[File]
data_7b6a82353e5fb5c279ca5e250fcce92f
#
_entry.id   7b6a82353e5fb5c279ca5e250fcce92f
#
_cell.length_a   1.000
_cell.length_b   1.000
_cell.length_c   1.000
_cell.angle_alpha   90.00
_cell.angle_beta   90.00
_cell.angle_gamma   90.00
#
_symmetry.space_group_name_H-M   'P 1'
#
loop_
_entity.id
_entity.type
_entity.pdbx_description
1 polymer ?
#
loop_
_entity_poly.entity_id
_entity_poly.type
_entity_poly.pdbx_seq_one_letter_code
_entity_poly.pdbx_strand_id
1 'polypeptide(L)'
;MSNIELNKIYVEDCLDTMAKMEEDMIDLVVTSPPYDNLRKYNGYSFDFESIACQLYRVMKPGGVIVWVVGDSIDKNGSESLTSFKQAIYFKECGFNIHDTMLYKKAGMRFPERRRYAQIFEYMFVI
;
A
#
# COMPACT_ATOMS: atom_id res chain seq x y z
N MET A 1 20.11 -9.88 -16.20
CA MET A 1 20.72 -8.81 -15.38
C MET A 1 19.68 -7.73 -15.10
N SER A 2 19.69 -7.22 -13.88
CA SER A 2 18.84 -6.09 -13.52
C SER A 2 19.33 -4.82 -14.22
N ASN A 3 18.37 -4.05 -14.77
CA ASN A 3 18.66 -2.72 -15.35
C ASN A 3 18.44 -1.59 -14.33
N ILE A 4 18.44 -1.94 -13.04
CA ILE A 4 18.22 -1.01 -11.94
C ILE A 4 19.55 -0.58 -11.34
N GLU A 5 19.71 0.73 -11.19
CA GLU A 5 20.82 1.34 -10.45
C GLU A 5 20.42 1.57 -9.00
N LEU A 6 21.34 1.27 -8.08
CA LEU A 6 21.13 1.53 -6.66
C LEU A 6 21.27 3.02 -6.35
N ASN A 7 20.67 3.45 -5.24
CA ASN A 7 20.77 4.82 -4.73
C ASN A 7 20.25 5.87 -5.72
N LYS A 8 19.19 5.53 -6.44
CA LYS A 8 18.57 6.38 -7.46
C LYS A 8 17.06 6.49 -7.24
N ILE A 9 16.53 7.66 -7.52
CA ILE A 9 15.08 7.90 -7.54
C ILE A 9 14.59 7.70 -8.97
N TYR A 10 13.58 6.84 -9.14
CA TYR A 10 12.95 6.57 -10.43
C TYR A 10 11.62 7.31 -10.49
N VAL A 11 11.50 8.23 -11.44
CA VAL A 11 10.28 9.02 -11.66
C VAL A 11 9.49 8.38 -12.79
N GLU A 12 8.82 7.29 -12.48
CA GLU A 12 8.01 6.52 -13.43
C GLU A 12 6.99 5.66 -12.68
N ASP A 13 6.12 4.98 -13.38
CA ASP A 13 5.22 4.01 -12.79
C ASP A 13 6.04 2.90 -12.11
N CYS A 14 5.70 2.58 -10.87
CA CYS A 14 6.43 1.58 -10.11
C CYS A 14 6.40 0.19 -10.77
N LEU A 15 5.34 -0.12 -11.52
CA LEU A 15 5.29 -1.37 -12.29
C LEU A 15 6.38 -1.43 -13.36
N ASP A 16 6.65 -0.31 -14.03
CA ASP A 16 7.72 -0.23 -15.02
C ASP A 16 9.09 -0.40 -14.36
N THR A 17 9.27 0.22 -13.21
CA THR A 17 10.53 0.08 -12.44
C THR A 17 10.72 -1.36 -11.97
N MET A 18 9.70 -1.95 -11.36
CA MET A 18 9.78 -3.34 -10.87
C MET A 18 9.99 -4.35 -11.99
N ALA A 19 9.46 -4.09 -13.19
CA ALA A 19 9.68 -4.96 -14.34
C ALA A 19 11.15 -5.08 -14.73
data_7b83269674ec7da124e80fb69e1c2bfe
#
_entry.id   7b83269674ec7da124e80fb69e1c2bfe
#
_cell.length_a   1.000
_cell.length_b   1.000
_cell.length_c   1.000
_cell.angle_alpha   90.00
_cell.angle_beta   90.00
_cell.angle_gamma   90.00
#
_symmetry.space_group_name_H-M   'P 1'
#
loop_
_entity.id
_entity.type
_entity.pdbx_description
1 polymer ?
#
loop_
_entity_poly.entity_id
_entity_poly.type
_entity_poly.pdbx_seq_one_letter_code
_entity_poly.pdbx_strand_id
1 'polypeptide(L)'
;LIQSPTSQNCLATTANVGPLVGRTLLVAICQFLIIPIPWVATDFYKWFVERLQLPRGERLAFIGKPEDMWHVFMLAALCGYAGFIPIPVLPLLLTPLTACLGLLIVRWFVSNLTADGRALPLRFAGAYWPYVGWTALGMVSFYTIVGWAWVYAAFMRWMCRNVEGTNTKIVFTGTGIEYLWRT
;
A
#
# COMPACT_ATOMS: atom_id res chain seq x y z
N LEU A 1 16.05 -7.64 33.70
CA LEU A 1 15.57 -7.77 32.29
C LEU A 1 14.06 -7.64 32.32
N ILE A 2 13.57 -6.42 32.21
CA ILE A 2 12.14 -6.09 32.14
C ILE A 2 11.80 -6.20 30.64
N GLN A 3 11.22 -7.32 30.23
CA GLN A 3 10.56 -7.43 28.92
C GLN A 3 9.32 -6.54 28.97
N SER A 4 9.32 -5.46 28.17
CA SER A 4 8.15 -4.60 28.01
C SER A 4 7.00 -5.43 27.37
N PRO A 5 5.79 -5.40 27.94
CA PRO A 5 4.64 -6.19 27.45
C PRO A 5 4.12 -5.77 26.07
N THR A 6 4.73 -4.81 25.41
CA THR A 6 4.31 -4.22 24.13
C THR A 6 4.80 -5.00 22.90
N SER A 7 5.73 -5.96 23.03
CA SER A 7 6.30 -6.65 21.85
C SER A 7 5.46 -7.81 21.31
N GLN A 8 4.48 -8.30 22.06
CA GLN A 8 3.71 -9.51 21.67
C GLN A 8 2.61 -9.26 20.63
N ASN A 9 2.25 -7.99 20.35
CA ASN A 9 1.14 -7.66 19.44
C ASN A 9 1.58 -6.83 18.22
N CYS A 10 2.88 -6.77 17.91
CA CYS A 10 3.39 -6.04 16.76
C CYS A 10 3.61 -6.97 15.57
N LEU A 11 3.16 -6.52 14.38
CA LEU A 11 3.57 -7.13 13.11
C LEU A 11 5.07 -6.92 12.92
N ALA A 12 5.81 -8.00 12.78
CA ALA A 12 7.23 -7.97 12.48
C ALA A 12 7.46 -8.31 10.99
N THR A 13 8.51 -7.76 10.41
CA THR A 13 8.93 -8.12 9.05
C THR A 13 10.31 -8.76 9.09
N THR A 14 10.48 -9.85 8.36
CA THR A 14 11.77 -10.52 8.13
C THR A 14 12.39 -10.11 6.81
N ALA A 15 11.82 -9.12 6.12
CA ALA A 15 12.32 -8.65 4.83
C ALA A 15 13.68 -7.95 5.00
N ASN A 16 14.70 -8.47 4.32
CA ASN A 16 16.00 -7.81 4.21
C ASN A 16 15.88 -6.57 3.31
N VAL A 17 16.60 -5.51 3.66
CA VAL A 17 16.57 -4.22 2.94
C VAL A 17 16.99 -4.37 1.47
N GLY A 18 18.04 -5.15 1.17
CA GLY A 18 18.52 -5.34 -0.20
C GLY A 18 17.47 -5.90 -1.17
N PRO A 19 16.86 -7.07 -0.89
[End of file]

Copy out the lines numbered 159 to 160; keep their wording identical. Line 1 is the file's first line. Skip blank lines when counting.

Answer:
C THR A 14 12.39 -10.11 6.81
N ALA A 15 11.82 -9.12 6.12